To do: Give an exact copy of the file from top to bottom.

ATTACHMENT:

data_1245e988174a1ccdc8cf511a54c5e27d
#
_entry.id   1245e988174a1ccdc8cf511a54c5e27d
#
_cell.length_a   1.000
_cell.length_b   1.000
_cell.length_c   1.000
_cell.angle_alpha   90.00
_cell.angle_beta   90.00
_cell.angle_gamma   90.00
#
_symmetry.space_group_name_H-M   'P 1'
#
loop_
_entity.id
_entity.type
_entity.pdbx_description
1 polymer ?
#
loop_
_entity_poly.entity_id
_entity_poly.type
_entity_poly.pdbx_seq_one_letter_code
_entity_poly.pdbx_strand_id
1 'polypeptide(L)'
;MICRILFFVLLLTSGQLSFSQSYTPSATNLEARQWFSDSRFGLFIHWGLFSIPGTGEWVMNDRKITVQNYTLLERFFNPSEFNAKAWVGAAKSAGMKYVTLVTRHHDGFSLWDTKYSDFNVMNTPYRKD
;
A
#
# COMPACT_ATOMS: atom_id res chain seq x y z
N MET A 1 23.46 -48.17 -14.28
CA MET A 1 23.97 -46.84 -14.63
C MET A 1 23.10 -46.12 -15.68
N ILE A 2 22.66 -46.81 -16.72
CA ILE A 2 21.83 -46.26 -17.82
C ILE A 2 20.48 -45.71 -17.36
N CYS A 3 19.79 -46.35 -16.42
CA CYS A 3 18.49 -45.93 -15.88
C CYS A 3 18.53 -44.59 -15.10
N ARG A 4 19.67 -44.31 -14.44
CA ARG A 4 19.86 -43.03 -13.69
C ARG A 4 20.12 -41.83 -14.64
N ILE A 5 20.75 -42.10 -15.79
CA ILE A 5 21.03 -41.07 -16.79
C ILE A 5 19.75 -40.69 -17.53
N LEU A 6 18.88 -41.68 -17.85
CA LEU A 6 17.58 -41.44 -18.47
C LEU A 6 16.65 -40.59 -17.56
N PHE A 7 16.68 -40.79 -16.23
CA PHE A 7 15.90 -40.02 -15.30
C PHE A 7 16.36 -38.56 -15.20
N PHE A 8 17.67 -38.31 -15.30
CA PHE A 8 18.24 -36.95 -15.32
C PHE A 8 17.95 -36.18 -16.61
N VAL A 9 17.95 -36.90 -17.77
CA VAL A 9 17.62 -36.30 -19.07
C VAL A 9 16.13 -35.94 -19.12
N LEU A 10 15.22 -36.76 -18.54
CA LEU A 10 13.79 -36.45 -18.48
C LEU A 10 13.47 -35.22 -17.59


data_1245e988174a1ccdc8cf511a54c5e27d
#
_entry.id   1245e988174a1ccdc8cf511a54c5e27d
#
_cell.length_a   1.000
_cell.length_b   1.000
_cell.length_c   1.000
_cell.angle_alpha   90.00
_cell.angle_beta   90.00
_cell.angle_gamma   90.00
#
_symmetry.space_group_name_H-M   'P 1'
#
loop_
_entity.id
_entity.type
_entity.pdbx_description
1 polymer ?
#
loop_
_entity_poly.entity_id
_entity_poly.type
_entity_poly.pdbx_seq_one_letter_code
_entity_poly.pdbx_strand_id
1 'polypeptide(L)'
;MICRILFFVLLLTSGQLSFSQSYTPSATNLEARQWFSDSRFGLFIHWGLFSIPGTGEWVMNDRKITVQNYTLLERFFNPSEFNAKAWVGAAKSAGMKYVTLVTRHHDGFSLWDTKYSDFNVMNTPYRKD
;
A
#
# COMPACT_ATOMS: atom_id res chain seq x y z
N MET A 1 23.46 -48.17 -14.28
CA MET A 1 23.97 -46.84 -14.63
C MET A 1 23.10 -46.12 -15.68
N ILE A 2 22.66 -46.81 -16.72
CA ILE A 2 21.83 -46.26 -17.82
C ILE A 2 20.48 -45.71 -17.36
N CYS A 3 19.79 -46.35 -16.42
CA CYS A 3 18.49 -45.93 -15.88
C CYS A 3 18.53 -44.59 -15.10
N ARG A 4 19.67 -44.31 -14.44
CA ARG A 4 19.86 -43.03 -13.69
C ARG A 4 20.12 -41.83 -14.64
N ILE A 5 20.75 -42.10 -15.79
CA ILE A 5 21.03 -41.07 -16.79
C ILE A 5 19.75 -40.69 -17.53
N LEU A 6 18.88 -41.68 -17.85
CA LEU A 6 17.58 -41.44 -18.47
C LEU A 6 16.65 -40.59 -17.56
N PHE A 7 16.68 -40.79 -16.23
CA PHE A 7 15.90 -40.02 -15.30
C PHE A 7 16.36 -38.56 -15.20
N PHE A 8 17.67 -38.31 -15.30
CA PHE A 8 18.24 -36.95 -15.32
C PHE A 8 17.95 -36.18 -16.61
N VAL A 9 17.95 -36.90 -17.77
CA VAL A 9 17.62 -36.30 -19.07
C VAL A 9 16.13 -35.94 -19.12
N LEU A 10 15.22 -36.76 -18.54
CA LEU A 10 13.79 -36.45 -18.48
C LEU A 10 13.47 -35.22 -17.59